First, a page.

February 24, 2013
I bought Archigram magazine as a student in 60s and being an ardent follower, attended as many of their events as I could at that time. Architectural Design used to cover their work regularly and had a big readership among students.
I have been putting occasional scanned images from my Archigrams on Flickr site since 2008 (before the Archival Project existed) and recently a Blog for Archigram Monte Carlo 1969 competition entry published in AD of January 1970. Both my Flickr site and Blog have no commercial slant and simply aim to bring Archigram (and other architectural work of note) as a study resource easily available to the new generations of architectural students and teachers every where in the world, who may know little about the scope of their work and tremendous impact this group made on second half of 20th century.
Having a quick look at the ‘views’ recorded for my Flickr and Blog site for Archigram’s work, I can confidently say that figure is around 50,000. The hits come in clusters and it is not difficult to guess the part of the globe (Papua New Guinea to Peru) where some architectural student class is currently studying some aspect of Archigram’s work by looking at the viewing records against the global time differences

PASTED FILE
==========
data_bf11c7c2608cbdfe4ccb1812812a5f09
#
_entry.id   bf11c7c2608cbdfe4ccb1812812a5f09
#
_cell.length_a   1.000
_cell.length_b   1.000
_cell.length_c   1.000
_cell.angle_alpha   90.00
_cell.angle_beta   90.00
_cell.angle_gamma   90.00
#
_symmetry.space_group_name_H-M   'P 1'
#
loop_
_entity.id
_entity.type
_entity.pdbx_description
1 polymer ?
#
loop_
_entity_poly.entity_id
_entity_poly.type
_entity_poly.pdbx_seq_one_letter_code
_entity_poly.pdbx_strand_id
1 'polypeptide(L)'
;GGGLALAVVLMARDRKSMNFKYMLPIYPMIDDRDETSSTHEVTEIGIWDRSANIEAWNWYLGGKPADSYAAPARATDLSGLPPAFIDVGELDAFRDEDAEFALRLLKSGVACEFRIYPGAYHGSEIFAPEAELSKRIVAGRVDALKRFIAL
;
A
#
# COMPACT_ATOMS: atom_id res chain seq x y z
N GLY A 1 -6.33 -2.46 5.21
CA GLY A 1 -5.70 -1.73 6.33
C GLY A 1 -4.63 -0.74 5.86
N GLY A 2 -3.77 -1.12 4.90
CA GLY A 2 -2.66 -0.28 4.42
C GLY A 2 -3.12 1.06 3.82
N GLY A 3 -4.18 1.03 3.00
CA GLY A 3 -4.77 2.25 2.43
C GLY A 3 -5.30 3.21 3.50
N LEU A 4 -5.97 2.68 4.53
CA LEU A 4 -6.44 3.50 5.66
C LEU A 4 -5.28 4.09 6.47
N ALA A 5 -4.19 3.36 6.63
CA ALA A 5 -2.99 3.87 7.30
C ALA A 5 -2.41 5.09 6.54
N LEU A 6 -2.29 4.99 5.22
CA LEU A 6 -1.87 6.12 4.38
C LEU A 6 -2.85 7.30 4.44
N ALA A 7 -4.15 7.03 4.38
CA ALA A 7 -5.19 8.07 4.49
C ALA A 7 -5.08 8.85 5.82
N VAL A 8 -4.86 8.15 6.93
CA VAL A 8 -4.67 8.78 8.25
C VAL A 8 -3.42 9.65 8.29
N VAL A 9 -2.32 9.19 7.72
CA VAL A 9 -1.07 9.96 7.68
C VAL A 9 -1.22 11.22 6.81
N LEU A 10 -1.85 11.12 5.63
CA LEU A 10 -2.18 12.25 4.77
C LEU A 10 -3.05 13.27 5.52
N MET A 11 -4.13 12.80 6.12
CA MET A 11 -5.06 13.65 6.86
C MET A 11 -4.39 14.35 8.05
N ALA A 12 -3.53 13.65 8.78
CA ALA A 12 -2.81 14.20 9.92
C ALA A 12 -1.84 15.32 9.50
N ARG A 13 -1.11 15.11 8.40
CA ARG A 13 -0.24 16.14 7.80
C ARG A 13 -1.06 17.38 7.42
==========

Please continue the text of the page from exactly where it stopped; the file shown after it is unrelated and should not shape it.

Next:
I do ‘smell a rat’ when all of a sudden I am approached by a ‘publisher’ talking about ‘infringements of copyrights’ as I see some kind of profit motive lurking in the background. I know enough about these issues including character and purpose of my web sites at the same time I would hate to do anything to upset either the ‘Archigram Archives’, any original architects or their heirs who are the owners of the copyright. If any of these find any use of the images on my sites offensive, damaging or unacceptable in any way, please write to me as I would withdraw any offensive image or make suitable amendments.
‘Slave Labour’photo by Nigel Howard for London Evening Standard.
Arcives are here: http://archigram.westminster.ac.uk/